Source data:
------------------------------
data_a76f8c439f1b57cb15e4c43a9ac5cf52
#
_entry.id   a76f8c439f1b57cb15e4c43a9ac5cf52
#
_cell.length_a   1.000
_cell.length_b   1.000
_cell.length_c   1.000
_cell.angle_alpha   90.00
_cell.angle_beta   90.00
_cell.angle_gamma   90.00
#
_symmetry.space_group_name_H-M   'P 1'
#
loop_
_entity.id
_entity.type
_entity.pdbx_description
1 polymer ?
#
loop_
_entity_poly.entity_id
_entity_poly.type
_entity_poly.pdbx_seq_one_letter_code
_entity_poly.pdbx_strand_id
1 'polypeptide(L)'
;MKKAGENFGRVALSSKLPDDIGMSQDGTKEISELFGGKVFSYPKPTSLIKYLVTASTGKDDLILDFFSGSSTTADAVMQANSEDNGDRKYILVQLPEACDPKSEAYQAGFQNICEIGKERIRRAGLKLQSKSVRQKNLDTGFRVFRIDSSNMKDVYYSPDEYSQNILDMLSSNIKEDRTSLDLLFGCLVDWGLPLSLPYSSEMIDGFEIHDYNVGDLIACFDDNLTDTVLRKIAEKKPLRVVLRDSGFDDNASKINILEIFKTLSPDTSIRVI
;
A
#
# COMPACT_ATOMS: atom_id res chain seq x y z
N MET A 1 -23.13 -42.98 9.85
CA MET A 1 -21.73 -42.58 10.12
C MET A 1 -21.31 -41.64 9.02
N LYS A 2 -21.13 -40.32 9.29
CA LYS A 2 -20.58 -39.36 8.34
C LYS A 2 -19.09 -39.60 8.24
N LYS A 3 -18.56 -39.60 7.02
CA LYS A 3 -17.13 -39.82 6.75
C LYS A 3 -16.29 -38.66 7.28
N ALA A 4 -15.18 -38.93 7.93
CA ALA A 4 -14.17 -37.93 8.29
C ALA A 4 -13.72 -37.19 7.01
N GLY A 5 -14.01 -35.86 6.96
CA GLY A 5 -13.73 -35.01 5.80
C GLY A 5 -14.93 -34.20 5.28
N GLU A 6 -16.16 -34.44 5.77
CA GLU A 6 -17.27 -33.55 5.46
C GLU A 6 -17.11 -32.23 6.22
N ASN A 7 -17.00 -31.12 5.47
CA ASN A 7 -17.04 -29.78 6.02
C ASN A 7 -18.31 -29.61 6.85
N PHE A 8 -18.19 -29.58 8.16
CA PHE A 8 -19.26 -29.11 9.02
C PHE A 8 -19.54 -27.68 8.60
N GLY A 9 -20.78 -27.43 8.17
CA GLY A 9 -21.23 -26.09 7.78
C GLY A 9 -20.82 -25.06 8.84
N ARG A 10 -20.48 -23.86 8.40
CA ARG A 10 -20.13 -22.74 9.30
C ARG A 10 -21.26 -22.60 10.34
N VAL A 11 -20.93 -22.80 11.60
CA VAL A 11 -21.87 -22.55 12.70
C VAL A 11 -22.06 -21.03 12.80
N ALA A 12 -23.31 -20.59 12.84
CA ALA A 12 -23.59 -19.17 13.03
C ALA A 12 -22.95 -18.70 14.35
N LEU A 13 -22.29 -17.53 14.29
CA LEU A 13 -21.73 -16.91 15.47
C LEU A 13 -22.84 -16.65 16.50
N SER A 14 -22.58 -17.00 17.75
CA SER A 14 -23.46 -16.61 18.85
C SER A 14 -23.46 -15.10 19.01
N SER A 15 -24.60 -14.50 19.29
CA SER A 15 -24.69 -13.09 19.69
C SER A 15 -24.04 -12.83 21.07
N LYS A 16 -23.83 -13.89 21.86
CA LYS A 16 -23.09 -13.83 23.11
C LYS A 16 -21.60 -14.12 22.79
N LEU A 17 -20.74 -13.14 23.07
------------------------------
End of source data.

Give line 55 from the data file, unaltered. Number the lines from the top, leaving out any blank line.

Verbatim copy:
N GLY A 9 -20.78 -27.43 8.17